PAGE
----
Ghost Girl by Ally Malinenko

Hello, Ally Malinenko! Welcome to Watch. Connect. Read.! Ghost Girl has a cover that all you need to do is hold up the book in front of students (virtually or in person) and the waiting list grows by the second.

Let’s pretend you’re in a fifth-grade classroom sharing the cover for the first time. Take the fifth graders on a tour of the cover.

Ally Malinenko: Thanks Mr. Schu! I think one of my favorite things about the cover is seeing Zee and Elijah and Nellie in illustrator Maike Plenzke and designer David DeWitt’s full vivid beautiful color. One of the weird things about being a writer is that these characters live in your head for a long long time and to see them illustrated and brought to life by someone else is just amazing. Also the cover is one of those “pinch me this is really happening” moments of a publishing journey.

The scene that Maike chose is also my favorite part of the book – the most spookiest part when they go into the woods to find a ghost – so I was super excited that was what she chose to illustrate. And I think one of the best parts is what is hidden just above the title. Do you see it?

One of my other favorite parts are the eyes that are drawn onto the trees but I’m not going to tell you who or why they’re there! Just know, they’re watching!

Thank you for that super-duper cover tour! How would you booktalk Ghost Girl to that same group of fifth graders? 

Ally Malinenko: Ghost Girl tells the story of three troubled kids coming together to save their families from a demon masquerading as a savior. 

You see, Zee Puckett loves ghost stories. She just never expected to be living one.

It all starts with a dark and stormy night. When the skies clear, everything is different. People are missing. There’s a creepy new principal who seems to know everyone’s darkest dreams. And Zee is seeing frightening things: large, scary dogs that talk and maybe even . . . a ghost.

When she tells her classmates, only her best friend Elijah believes her. Worse, mean girl Nellie gives Zee a cruel nickname: Ghost Girl.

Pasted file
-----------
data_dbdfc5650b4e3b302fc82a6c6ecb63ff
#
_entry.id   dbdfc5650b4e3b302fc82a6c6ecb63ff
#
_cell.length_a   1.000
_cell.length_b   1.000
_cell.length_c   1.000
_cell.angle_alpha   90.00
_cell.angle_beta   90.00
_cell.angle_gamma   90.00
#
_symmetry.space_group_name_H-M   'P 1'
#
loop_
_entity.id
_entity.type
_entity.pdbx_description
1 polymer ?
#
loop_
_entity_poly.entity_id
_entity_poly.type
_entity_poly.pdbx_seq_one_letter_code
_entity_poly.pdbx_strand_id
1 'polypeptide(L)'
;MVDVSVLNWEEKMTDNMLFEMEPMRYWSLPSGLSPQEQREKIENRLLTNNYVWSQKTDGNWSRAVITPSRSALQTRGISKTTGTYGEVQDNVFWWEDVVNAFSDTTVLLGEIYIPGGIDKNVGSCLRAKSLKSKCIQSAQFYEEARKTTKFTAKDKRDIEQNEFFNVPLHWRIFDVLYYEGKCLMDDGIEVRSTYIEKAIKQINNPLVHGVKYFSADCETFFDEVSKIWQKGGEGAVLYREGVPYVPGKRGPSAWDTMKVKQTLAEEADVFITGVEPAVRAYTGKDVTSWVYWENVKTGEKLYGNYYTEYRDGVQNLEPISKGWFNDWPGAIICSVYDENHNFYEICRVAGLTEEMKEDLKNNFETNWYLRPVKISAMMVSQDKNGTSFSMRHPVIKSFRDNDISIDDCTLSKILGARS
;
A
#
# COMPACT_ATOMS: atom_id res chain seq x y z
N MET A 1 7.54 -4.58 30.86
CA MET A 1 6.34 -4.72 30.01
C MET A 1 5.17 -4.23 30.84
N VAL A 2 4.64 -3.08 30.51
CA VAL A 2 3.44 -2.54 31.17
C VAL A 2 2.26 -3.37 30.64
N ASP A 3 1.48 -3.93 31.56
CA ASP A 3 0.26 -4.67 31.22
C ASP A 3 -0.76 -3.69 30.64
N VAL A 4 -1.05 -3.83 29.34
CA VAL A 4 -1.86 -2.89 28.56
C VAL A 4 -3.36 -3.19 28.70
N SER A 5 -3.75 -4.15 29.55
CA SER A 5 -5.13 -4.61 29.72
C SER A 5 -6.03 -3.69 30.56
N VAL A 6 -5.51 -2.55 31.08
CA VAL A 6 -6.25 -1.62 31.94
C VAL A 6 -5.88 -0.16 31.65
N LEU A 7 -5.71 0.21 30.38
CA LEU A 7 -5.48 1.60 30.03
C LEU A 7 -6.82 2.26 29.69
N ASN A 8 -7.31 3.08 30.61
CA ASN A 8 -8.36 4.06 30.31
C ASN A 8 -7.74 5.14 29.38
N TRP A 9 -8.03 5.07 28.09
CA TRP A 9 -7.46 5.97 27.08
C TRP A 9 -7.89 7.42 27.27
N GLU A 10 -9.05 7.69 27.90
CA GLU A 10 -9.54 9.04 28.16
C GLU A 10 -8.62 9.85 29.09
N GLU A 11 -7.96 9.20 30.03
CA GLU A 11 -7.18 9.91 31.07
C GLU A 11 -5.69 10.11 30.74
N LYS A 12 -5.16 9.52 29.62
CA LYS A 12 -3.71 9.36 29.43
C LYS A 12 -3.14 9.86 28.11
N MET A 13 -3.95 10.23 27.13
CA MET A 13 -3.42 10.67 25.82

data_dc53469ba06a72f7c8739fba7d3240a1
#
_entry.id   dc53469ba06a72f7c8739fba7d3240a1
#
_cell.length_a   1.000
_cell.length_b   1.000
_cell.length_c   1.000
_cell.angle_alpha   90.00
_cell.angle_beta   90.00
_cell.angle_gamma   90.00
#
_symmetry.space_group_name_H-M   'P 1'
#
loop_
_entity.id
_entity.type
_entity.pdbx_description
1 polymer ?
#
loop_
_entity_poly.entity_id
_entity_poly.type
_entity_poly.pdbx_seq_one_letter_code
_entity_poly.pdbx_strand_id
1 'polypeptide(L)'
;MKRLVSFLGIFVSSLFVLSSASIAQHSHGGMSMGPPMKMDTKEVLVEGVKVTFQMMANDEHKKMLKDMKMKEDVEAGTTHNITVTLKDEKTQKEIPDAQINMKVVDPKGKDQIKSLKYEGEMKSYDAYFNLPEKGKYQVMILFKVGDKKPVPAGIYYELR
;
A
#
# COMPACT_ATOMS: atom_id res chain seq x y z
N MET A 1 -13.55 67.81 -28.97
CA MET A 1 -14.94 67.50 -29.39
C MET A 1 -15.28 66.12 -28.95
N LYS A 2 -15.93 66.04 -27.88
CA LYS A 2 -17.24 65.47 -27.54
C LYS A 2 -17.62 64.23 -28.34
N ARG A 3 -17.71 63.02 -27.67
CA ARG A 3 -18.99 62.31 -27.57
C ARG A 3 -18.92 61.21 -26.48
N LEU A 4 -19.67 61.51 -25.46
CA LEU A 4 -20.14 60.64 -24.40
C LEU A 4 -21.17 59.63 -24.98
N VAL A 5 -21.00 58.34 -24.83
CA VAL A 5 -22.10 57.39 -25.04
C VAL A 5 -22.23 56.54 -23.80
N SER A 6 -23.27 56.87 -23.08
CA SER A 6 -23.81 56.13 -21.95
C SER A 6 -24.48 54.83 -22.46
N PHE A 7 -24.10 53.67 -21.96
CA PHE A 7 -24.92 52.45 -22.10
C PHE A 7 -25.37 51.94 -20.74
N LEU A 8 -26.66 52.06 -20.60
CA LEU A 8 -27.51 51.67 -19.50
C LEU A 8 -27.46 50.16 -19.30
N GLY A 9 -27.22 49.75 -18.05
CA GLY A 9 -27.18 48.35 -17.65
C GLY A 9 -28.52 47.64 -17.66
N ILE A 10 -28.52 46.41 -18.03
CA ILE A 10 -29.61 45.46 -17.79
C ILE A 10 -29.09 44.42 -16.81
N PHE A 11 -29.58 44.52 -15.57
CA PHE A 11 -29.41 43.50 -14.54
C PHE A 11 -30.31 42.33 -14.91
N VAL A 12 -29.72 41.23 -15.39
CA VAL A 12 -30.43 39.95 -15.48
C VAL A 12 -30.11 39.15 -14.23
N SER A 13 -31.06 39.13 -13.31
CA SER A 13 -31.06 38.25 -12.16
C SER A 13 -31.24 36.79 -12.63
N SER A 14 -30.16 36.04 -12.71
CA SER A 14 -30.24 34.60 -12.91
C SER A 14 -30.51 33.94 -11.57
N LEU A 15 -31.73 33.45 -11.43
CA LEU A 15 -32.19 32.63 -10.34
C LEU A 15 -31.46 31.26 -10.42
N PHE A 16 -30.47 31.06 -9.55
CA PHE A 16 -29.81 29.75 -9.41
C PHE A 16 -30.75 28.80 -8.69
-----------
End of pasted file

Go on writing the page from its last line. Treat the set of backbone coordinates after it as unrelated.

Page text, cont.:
But whatever the storm washed up isn’t going away. Everyone’s most selfish wishes start coming true in creepy ways.

To fight for what’s right, Zee will have to embrace what makes her different and what makes her Ghost Girl. And all three of them—Zee, Elijah, and Nellie—will have to work together if they want to give their ghost story a happy ending.

A perfect booktalk, Ally!

Please finish the following sentence starters: 

Knobb's Ferry is a small town very much based on where I grew up. I live in Brooklyn now, and while I love New York City, growing up in a small town was amazing. I had my run of the woods, which also factors into this story, and the relationship between Zee and Elijah is very much based on my childhood best friend. I miss the mountains and the stars in the Hudson Valley. But for Zee, Knobb’s Ferry is boring as boring can be. The only cool place is that big old cemetery where she and Elijah go exploring

There were so many amazing parts of this writing journey. Zee, as a character has been bouncing around in my head for a long time. I could just never find the right story for her. A story where she can be loud and strong but also make mistakes and learn from them. Aside from giving Zee a story to live in, I think the other part of this journey that I have enjoyed so much is pulling so many things from my own childhood friendships and dropping those in. It truly made this spooky little ghost story the story of my heart. 

Story is pure magic. Storytelling is bottled empathy. It teaches us who we are, and who we want to be. It reminds us of our better selves. It helps us dream of new worlds and how we mark different stages of our lives. It teaches us to care for each other – and in this current day and age that is a crucial, precious thing. And on a scientific level, your brain is literally wired to hear stories. It is what we crave. People are all connected in this giant web of empathy and stories are our shared language. Stories take us into the experiences of others, shedding light on different cultures and broadening our world view. Honestly, there is nothing that story telling can’t do.

Mr. Schu, you should have asked me…why a ghost story? I think something that gets left out of a lot of conversation about children’s literature is the fact that they know the world is a scary place. They know scary things can and do happen. The point of writing spooky books is that they acknowledge that fear, shedding light on it in a way that is tangible and can be deconstructed. Spooky books are like a playground where kids can dance with their fears. When kids read spooky books, they get to be the hero. They get to see the monster vanquished. They get to conquer their fear. Ghost Girl is very much a ghost story with all the appropriate thrills but in there, I also touch on real world scary things. Things like bullying and consent. Things like managing when your parent has a mental health condition. I want the kids who don’t have it easy to see themselves here. See that they’re going to be okay. That like the characters in my story, they’re going to win. Spooky books show a way though those feelings and that is important any time of the year, not just at Halloween.

Look for Ghost Girl on August 10, 2021.

Ally Malinenko is a poet, novelist, and librarian living in Brooklyn, New York where she pens her tales in a secret writing closet before dawn each day. Like Zee, she loves a good ghost story the most. When she’s not telling stories, she’s traveling as much of this world as possible.


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